In this blog post I'm covering the pratical aspects of setting up a Chain of Trust and configure ThingWorx to use it.
There are already some examples available on how to do this via command line using a self-signed certificate, e.g. https://support.ptc.com/appserver/cs/view/solution.jsp?n=CS193947
In this example I'll be using the KeyStore Explorer, a graphical tool for managing keystores.
To learn more about the theory behind trust and encryption, see also Trust & Encryption - Theory
The Chain of Trust
Creating a Root CA
Open the KeyStore Explorer and create a new jks KeyStore
File > New > JKS
Via Tools > Generate Key Pair create a new key-pair.
Use the RSA algorithm with a key size of 4096. This size is more than sufficient.
Set a validity period of e.g. 302 days.
It's important that all subsequent certificates have a lower validity period than the original signer.
Leave the other defaults and fill out the Name (addressbook icon).
Only the Common Name is required - usually I never use the Email field, as I want to avoid receiving more spam than necessary.
Click OK and enter an alias for the Root CA (leave the default).
A new password needs to be set for the private key part of the certificate.
The new Root CA will now show up in the list of certificates.
Creating an Intermediate CA
The intermediate CA is signed by the Root CA and used to sign the server specific certificate.
This is a common approach as - in case the signing CA for the server specific certificate gets corrupted, not all of the created certificates are affected, but only the ones signed by the corrupted CA.
In the list right-click the Root CA and Sign > Sign New Key Pair
Use the RSA algorithm with a key size of 4096 again.
Ensure the validity period is less than for the Root CA, e.g. 301 days.
(Because every second counts)
Fill out the Name again - this time as Intermediate Certificate.
A Intermediate Certificate is a Certification Authority (CA) in itself.
To reflect this, a Basic Constraint must be added via Add Extensions.
Mark the checkbox for Subject is a CA
Confirm with OK, set the alias (or leave the default) and set the password for the private key part.
The new Intermediate CA will now show up in the list of certificates.
Creating a Server Specific Certificate
In the list right-click the Intermediate CA and Sign > Sign New Key Pair
Use the RSA algorithm with a key size of 4096 again.
Ensure the validity period is less than for the Root CA, e.g. 300 days.
(Because still, every second counts)
Fill out the Name again - this time it's important to actually use the public servername, so that browsers can match the server identity with its name in the browser's address bar.
If the servername does not match exactly, the certificates and establishing trust will not work!
In addition to this, a Subject Alternative Name must be defined - otherwise the latest Chrome versions consider the certificate as invalid.
Click on Add Extensions and the + sign, choose Subject Alternative Name.
Add a new name with the + sign. Make it the same as the Common Name (CN) above.
As before, confirm everything with OK, enter an alias and a password for the private key part.
Saving the keystore
All certificates should now show with their corresponding properties in the certificate list:
Notice the expiry date - the higher up the chain, the sooner the expiry date.
If this is not the case - the certificates and establishing trust will not work!
Save the keystore via File > Save As and set a password - this time for the keystore itself.
As Tomcat has a restriction the password for the keystore must be the password for the private key of the server specific certificate.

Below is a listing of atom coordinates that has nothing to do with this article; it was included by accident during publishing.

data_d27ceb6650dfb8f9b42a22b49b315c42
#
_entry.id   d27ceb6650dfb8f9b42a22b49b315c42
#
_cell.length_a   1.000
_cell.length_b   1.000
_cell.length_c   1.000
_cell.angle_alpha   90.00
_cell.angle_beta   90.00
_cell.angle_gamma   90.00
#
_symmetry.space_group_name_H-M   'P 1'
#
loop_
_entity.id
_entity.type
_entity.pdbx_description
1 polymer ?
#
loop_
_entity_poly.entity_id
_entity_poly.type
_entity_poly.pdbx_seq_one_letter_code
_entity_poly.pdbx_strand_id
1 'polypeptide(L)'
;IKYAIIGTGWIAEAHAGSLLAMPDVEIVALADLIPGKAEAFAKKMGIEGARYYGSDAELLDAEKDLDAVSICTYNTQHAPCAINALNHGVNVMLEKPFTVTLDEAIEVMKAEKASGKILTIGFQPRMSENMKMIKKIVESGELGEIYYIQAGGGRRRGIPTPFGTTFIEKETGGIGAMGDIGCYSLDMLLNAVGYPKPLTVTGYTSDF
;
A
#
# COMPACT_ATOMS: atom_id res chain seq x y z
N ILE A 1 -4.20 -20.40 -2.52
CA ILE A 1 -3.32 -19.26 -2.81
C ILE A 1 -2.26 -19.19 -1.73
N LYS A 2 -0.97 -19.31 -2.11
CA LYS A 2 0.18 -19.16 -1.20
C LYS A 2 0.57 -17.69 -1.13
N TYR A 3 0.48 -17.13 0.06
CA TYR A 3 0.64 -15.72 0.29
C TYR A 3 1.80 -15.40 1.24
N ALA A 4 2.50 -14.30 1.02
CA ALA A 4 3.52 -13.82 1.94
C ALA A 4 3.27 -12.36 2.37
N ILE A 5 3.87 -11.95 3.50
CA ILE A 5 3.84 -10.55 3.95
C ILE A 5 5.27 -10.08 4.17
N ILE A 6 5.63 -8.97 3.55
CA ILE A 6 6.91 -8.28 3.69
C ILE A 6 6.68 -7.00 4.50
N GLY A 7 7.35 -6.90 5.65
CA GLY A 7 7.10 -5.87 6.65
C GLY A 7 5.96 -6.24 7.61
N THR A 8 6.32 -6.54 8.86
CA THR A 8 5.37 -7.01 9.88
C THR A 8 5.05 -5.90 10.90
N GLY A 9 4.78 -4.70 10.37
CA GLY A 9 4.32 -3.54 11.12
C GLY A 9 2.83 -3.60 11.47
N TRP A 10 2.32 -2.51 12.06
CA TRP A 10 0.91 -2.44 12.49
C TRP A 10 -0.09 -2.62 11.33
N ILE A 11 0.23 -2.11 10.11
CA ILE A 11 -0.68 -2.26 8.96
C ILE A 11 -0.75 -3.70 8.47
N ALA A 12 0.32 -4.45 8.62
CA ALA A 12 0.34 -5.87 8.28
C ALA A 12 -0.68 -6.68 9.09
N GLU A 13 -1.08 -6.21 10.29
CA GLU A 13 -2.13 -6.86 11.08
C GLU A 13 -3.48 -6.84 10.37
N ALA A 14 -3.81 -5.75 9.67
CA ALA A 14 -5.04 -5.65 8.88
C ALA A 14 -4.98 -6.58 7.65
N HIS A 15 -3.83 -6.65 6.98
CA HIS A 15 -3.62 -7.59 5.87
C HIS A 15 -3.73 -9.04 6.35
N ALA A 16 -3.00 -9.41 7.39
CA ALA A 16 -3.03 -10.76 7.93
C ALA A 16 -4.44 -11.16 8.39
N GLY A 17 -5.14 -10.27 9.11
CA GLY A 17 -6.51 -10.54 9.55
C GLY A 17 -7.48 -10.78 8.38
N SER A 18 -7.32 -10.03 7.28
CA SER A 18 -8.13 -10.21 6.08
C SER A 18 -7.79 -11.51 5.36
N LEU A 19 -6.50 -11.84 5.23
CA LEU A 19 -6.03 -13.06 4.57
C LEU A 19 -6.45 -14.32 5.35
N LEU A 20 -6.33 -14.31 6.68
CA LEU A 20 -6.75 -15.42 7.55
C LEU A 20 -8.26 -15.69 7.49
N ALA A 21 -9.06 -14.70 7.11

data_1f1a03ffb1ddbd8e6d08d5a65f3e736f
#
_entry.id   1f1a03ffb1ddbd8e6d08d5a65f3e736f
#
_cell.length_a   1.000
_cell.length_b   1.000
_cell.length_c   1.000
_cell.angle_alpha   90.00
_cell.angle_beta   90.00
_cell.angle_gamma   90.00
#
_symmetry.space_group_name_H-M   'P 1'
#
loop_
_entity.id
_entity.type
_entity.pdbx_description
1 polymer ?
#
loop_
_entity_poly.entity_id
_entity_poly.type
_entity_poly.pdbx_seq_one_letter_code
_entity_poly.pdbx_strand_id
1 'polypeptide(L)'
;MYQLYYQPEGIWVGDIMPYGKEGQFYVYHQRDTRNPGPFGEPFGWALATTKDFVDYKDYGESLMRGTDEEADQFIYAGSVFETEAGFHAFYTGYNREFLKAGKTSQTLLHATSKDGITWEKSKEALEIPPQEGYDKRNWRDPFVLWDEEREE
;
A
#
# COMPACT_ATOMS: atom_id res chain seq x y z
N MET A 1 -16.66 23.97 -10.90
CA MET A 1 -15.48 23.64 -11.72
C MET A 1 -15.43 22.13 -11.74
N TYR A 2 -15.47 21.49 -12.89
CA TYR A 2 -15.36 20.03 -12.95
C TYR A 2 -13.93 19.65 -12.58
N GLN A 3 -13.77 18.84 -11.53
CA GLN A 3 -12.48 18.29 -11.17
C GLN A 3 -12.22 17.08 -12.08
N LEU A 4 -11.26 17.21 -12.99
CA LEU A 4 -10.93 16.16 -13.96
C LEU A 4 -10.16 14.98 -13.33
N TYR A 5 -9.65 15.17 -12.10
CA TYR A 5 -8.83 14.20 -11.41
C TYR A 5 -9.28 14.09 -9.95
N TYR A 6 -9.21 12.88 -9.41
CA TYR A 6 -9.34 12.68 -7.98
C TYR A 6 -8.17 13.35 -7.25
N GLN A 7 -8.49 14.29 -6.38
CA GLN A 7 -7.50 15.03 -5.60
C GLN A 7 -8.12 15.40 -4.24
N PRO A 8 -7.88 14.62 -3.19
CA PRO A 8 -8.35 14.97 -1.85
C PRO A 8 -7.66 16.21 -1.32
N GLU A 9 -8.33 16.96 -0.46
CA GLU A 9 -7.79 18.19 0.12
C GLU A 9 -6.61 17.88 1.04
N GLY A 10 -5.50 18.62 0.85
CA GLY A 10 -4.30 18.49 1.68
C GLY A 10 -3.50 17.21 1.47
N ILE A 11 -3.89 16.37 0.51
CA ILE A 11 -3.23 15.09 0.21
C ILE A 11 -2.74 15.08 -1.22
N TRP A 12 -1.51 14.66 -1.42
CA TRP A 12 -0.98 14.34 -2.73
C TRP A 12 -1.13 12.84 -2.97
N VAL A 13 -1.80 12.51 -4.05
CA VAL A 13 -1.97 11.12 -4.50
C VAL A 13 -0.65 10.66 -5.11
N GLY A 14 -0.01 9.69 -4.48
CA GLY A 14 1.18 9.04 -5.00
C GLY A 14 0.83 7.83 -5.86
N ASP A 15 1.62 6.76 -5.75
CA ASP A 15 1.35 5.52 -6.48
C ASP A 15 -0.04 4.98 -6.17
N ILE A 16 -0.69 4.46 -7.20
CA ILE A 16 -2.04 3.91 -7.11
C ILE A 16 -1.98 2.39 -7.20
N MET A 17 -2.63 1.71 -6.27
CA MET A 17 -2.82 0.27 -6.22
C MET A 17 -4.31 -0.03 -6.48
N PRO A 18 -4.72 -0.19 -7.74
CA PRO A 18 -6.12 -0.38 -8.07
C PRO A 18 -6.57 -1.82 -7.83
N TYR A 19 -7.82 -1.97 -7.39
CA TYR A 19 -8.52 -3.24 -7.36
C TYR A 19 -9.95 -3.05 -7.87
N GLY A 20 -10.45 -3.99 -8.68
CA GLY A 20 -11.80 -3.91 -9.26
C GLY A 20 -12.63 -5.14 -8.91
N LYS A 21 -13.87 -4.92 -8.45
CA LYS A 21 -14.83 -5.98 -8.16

It's highly recommended and (hopefully) obvious that passwords for the other private keys should be different and that the password for the keystore should be completely different as well.
The keystore password will be shared with e.g. Tomcat - the private key password should never be shared with a source you do not trust!
In ThingWorx, configure the <Tomcat>/conf/server.xml as e.g. mentioned in https://support.ptc.com/appserver/cs/view/solution.jsp?n=CS193947
I'm using a connector on port 443 (as it's the default HTTPS port):
<Connector port="443" protocol="org.apache.coyote.http11.Http11NioProtocol" maxThreads="150" SSLEnabled="true" scheme="https" secure="true" clientAuth="false" sslProtocol="TLS" enableLookups="false" connectionTimeout="20000" keystoreFile="C:\ThingWorx\myKeystore.jks" keystorePass="changeme" redirectPort="8443" />
Restart Tomcat to consider the new configuration.
ThingWorx can now be called via https://<myserver.com>/Thingworx
It's not yet trusted by the client - so it shows as potentially unsafe, and for me it shows in German as well *sorry*
However, it's already using encrypted traffic as every HTTPS connection will use TLS.
In this case we're communicating in a secure way, but do not know if the server (and its providers) can be trusted or not. Sharing credit card information or other personal details could be dodgy in such a scenario.
Trusting the Root CA
To trust our Root CA, we first have to export it.
Every browser allows to view the certificate, e.g. in Chrome this is done via the Developer Tools > Security
As we're using KeyStore Explorer, we can use it to export the Root CA. Right-click it in the certificate list and Export > Export Certificate Chain. Leave the defaults and export as .cer file.
Open the Certificate Manager, by typing certmgr into the Windows search field. Open the Trusted Root Certification Authorities and right-click on the Certificates folder. Under All Tasks > Import. Choose the file you've just exported for the Root CA.
The Root CA is now a trusted certificate authority.
As the ThingWorx server specific certificate will fall back to the Root CA, it's now also recognized by the browser and the connection is now considered as secure and trustworthy. Congratulations!